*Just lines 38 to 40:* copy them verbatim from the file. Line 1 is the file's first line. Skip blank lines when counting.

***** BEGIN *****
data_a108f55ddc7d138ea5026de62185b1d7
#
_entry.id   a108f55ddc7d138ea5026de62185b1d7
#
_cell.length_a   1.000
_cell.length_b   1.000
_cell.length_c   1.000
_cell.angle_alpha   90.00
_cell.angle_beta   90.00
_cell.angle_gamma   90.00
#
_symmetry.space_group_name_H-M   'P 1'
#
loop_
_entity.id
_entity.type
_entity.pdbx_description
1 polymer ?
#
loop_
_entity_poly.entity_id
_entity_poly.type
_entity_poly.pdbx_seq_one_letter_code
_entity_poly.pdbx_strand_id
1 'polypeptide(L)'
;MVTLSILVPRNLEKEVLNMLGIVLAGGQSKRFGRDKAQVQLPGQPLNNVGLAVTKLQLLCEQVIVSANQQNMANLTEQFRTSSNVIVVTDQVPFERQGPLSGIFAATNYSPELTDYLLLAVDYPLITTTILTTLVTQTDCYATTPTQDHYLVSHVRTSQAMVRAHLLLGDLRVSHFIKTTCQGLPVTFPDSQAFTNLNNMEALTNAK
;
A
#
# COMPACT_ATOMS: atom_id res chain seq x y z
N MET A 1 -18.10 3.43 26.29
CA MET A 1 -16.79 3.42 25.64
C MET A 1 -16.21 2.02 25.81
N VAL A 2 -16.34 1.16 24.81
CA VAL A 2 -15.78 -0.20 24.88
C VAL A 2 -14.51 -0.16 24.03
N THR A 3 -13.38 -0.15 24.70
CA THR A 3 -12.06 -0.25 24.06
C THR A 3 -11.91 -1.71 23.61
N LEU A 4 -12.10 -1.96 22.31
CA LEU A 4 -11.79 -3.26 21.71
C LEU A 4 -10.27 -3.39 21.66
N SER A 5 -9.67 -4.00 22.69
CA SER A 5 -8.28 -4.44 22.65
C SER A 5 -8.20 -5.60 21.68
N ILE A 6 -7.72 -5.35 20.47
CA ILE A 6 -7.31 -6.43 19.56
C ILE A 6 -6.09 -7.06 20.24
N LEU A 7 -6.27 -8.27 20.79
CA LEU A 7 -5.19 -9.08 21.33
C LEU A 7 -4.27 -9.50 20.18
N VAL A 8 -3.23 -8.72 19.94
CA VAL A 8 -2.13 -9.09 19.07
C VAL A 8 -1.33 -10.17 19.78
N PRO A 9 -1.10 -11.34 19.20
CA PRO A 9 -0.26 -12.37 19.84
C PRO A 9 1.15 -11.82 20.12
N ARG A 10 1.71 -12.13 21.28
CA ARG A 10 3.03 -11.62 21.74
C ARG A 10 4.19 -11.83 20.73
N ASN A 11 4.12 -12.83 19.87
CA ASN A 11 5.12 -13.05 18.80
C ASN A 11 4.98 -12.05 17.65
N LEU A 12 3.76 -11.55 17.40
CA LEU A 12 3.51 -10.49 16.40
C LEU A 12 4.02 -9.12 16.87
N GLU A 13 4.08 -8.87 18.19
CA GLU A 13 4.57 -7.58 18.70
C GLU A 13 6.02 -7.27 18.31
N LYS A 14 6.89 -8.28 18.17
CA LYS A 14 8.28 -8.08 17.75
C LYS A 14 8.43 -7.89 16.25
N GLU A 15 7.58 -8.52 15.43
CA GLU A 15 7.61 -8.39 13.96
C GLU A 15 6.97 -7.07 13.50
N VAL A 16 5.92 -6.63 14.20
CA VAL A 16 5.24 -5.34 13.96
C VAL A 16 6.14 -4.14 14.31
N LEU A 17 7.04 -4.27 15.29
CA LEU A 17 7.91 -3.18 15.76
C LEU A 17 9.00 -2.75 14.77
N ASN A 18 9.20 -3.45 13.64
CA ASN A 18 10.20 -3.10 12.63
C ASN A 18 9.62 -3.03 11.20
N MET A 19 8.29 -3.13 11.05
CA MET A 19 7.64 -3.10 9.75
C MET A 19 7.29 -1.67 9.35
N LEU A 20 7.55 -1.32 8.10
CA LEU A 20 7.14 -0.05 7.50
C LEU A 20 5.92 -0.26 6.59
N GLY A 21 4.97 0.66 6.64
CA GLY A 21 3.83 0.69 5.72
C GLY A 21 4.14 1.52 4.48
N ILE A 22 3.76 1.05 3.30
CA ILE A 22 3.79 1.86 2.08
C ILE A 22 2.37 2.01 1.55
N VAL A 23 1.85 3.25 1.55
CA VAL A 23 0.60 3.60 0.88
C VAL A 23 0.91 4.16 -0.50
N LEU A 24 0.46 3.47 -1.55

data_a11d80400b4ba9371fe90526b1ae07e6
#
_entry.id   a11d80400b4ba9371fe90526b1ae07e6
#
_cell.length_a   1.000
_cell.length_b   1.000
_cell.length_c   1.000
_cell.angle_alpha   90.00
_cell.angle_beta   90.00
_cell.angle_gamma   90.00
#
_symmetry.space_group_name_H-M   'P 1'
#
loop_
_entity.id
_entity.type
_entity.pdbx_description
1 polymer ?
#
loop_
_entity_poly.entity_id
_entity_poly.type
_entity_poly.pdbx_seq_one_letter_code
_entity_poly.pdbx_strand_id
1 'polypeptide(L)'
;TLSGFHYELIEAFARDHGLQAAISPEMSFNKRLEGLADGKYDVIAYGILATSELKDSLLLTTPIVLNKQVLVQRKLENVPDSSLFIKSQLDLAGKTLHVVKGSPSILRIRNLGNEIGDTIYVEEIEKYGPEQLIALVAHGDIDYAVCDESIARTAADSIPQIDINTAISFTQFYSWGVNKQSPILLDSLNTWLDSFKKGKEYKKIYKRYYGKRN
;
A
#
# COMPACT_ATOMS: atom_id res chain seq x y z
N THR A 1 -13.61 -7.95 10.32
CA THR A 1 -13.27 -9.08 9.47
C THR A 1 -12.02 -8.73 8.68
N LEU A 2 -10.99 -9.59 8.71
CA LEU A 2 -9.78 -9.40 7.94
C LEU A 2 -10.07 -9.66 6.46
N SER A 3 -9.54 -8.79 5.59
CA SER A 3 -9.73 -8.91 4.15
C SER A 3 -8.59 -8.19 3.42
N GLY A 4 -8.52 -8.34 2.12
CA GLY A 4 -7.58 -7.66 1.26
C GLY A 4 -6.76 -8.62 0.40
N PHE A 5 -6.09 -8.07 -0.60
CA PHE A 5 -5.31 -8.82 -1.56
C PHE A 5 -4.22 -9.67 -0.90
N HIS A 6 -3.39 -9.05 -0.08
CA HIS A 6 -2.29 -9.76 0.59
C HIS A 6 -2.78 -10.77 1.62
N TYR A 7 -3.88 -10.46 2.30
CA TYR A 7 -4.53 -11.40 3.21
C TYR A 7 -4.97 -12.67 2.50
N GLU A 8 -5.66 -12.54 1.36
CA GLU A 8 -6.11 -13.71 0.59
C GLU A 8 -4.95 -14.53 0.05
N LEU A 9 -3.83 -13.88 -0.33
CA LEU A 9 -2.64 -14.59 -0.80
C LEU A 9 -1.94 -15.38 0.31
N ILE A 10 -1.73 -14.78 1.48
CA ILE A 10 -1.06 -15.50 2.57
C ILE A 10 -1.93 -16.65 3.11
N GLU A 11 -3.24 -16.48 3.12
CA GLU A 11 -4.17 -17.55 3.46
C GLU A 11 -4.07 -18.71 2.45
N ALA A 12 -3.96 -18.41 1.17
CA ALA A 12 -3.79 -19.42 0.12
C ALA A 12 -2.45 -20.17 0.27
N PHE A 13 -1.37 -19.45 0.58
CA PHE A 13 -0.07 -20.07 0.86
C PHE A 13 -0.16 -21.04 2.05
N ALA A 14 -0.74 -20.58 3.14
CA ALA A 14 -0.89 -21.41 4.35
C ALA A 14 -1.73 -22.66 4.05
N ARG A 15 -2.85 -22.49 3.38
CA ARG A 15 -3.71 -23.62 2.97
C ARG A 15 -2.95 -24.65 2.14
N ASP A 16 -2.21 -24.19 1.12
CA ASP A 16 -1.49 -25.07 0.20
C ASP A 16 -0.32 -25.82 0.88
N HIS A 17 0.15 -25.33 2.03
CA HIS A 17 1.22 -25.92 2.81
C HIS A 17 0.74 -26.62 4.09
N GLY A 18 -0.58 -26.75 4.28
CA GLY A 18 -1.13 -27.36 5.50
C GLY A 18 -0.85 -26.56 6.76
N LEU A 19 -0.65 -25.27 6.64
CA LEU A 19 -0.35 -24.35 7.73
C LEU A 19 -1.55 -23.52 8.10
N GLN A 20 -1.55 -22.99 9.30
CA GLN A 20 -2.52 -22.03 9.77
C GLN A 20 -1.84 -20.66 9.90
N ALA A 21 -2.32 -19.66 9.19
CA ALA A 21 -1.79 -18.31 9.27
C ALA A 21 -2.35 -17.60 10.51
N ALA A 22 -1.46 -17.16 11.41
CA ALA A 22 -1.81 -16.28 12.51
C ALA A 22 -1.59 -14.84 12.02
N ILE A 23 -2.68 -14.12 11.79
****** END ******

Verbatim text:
CA THR A 3 -12.06 -0.25 24.06
C THR A 3 -11.91 -1.71 23.61
N LEU A 4 -12.10 -1.96 22.31